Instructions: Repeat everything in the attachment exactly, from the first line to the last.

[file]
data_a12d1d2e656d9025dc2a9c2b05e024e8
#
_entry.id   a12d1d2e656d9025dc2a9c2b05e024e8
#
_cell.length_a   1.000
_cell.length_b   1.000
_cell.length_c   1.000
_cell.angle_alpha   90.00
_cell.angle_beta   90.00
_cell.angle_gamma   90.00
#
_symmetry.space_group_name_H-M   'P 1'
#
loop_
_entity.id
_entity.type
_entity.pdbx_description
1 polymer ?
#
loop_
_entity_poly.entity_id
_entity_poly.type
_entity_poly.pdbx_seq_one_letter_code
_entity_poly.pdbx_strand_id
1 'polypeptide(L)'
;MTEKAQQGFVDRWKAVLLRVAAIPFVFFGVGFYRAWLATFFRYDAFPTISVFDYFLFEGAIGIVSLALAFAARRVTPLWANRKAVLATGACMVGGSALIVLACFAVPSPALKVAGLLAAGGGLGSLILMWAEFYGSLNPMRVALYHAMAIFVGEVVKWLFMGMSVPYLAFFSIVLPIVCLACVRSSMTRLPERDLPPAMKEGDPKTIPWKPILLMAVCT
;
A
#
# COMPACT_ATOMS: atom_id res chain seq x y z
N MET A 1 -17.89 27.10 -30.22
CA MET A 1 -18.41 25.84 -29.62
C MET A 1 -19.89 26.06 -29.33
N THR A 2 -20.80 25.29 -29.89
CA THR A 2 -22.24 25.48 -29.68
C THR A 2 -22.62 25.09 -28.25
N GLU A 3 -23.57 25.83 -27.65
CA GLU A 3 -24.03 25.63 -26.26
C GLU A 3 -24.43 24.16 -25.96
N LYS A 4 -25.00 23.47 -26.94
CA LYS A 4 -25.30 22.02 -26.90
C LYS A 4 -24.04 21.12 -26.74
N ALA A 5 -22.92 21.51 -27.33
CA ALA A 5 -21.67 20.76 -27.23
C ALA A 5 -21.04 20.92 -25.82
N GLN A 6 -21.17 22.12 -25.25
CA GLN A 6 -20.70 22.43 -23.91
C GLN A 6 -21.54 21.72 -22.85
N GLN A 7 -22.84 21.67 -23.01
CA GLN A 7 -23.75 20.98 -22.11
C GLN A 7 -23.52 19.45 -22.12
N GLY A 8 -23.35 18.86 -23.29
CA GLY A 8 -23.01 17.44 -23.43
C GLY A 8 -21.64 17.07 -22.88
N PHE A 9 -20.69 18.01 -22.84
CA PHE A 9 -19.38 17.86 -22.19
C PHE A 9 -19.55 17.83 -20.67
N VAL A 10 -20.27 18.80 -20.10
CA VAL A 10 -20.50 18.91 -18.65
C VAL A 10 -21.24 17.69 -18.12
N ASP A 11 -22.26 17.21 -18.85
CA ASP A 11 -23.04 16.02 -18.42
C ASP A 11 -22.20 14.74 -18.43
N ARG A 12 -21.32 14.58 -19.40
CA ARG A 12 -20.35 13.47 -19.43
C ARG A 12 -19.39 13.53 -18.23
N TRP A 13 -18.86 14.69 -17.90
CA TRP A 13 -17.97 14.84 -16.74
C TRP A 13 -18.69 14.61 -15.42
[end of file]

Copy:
data_a12d1d2e656d9025dc2a9c2b05e024e8
#
_entry.id   a12d1d2e656d9025dc2a9c2b05e024e8
#
_cell.length_a   1.000
_cell.length_b   1.000
_cell.length_c   1.000
_cell.angle_alpha   90.00
_cell.angle_beta   90.00
_cell.angle_gamma   90.00
#
_symmetry.space_group_name_H-M   'P 1'
#
loop_
_entity.id
_entity.type
_entity.pdbx_description
1 polymer ?
#
loop_
_entity_poly.entity_id
_entity_poly.type
_entity_poly.pdbx_seq_one_letter_code
_entity_poly.pdbx_strand_id
1 'polypeptide(L)'
;MTEKAQQGFVDRWKAVLLRVAAIPFVFFGVGFYRAWLATFFRYDAFPTISVFDYFLFEGAIGIVSLALAFAARRVTPLWANRKAVLATGACMVGGSALIVLACFAVPSPALKVAGLLAAGGGLGSLILMWAEFYGSLNPMRVALYHAMAIFVGEVVKWLFMGMSVPYLAFFSIVLPIVCLACVRSSMTRLPERDLPPAMKEGDPKTIPWKPILLMAVCT
;
A
#
# COMPACT_ATOMS: atom_id res chain seq x y z
N MET A 1 -17.89 27.10 -30.22
CA MET A 1 -18.41 25.84 -29.62
C MET A 1 -19.89 26.06 -29.33
N THR A 2 -20.80 25.29 -29.89
CA THR A 2 -22.24 25.48 -29.68
C THR A 2 -22.62 25.09 -28.25
N GLU A 3 -23.57 25.83 -27.65
CA GLU A 3 -24.03 25.63 -26.26
C GLU A 3 -24.43 24.16 -25.96
N LYS A 4 -25.00 23.47 -26.94
CA LYS A 4 -25.30 22.02 -26.90
C LYS A 4 -24.04 21.12 -26.74
N ALA A 5 -22.92 21.51 -27.33
CA ALA A 5 -21.67 20.76 -27.23
C ALA A 5 -21.04 20.92 -25.82
N GLN A 6 -21.17 22.12 -25.25
CA GLN A 6 -20.70 22.43 -23.91
C GLN A 6 -21.54 21.72 -22.85
N GLN A 7 -22.84 21.67 -23.01
CA GLN A 7 -23.75 20.98 -22.11
C GLN A 7 -23.52 19.45 -22.12
N GLY A 8 -23.35 18.86 -23.29
CA GLY A 8 -23.01 17.44 -23.43
C GLY A 8 -21.64 17.07 -22.88
N PHE A 9 -20.69 18.01 -22.84
CA PHE A 9 -19.38 17.86 -22.19
C PHE A 9 -19.55 17.83 -20.67
N VAL A 10 -20.27 18.80 -20.10
CA VAL A 10 -20.50 18.91 -18.65
C VAL A 10 -21.24 17.69 -18.12
N ASP A 11 -22.26 17.21 -18.85
CA ASP A 11 -23.04 16.02 -18.42
C ASP A 11 -22.20 14.74 -18.43
N ARG A 12 -21.32 14.58 -19.40
CA ARG A 12 -20.35 13.47 -19.43
C ARG A 12 -19.39 13.53 -18.23
N TRP A 13 -18.86 14.69 -17.90
CA TRP A 13 -17.97 14.84 -16.74
C TRP A 13 -18.69 14.61 -15.42